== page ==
Is insomnia what you have?

What is insomnia?

Insomnia is the inability to sleep, or to sleep satisfactorily, and is the most common sleep disorder. It may involve restless or interrupted sleep, a reduction in the usual time you spend sleeping or, in rare cases, complete wakefulness. Insomnia is a symptom rather than an illness in itself: in the majority of cases, sleeplessness has an underlying cause. When no underlying cause can be found, a person is said to be suffering from primary insomnia.

Insomniacs may experience loss of energy and enthusiasm, have problems with memory and concentration, and may feel ill, sleepy and frustrated. Poor sleep can be associated with accidents, lower work productivity and may worsen medical and psychological conditions. These consequences make insomnia an important health problem that deserves serious attention.

Who is at risk?

Over 90% of people will experience insomnia at some point in their lives, and for the vast majority this will be transient insomnia. Approximately 30% of the population suffers from chronic insomnia.

Those at risk of increased insomnia include:

  • Women: Women appear to be more prone to insomnia than men. The following factors may also contribute to the condition:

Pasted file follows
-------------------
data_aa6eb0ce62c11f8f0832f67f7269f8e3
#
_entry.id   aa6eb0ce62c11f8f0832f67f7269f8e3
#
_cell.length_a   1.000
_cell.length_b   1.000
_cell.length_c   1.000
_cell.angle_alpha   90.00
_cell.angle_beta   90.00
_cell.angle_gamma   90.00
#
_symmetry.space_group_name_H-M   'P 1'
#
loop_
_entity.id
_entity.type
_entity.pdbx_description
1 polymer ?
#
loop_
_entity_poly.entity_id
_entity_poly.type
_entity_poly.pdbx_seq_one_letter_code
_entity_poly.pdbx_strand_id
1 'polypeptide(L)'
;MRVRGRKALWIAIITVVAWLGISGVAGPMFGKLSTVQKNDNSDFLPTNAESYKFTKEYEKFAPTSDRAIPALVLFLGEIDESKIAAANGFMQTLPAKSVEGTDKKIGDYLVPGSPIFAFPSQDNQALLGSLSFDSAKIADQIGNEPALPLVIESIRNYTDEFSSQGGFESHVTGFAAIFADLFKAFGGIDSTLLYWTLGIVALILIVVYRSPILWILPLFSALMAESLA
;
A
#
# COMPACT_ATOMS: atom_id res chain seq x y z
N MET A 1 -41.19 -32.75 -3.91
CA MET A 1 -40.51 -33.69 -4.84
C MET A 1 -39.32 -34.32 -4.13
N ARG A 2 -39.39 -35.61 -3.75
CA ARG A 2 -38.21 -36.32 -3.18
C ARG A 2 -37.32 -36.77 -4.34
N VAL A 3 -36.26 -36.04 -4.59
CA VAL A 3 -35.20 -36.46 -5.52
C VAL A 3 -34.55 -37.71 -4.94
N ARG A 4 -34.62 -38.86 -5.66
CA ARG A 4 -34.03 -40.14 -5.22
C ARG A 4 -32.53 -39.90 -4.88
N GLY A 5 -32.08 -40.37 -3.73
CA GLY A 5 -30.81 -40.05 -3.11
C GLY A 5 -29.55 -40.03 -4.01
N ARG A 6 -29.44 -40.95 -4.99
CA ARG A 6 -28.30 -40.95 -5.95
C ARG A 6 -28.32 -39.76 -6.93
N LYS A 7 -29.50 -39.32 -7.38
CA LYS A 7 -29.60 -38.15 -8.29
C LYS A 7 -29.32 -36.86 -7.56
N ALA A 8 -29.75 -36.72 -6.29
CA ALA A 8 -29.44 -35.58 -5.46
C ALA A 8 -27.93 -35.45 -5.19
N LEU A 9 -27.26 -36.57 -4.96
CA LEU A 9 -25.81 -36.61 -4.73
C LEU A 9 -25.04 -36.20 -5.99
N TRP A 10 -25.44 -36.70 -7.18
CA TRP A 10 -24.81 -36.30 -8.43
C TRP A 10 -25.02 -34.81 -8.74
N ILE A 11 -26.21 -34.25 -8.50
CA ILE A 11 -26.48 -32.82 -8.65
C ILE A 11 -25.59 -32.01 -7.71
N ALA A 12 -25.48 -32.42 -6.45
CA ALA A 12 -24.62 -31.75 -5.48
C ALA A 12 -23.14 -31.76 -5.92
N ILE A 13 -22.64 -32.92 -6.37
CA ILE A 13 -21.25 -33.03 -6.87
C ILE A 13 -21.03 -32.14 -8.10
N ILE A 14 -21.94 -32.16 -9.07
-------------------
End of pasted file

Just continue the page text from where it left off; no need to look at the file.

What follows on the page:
• The menstrual cycle: Studies have found that 50% of menstruating women reported bloating that disturbed their sleep for two to three days each cycle. Women who suffer from Pre-Menstrual Syndrome may have symptoms of anxiety, irritability or depression, which may lead to insomnia.
    • Menopause: Sleep patterns tend to change with menopause, and insomnia becomes more common.
    • Pregnancy: Sleeplessness is common during pregnancy, especially in the later weeks.
  • Elderly people: Ageing brings a change in sleeping patterns, resulting in typically lighter, more fitful sleep.
  • Depressed individuals: People with a history of depression tend to have disturbed sleep patterns and insomnia

Symptoms of insomnia

Insomnia typically involves the following symptoms:

  • Difficulty falling asleep and maintaining sleep, or waking up too early.
  • Waking up feeling unrefreshed or drowsy. In more severe cases of insomnia, people may feel fatigued, depressed, anxious or irritable.
  • People with insomnia often suffer from daytime sleepiness.

Forgetfulness and trouble concentrating.

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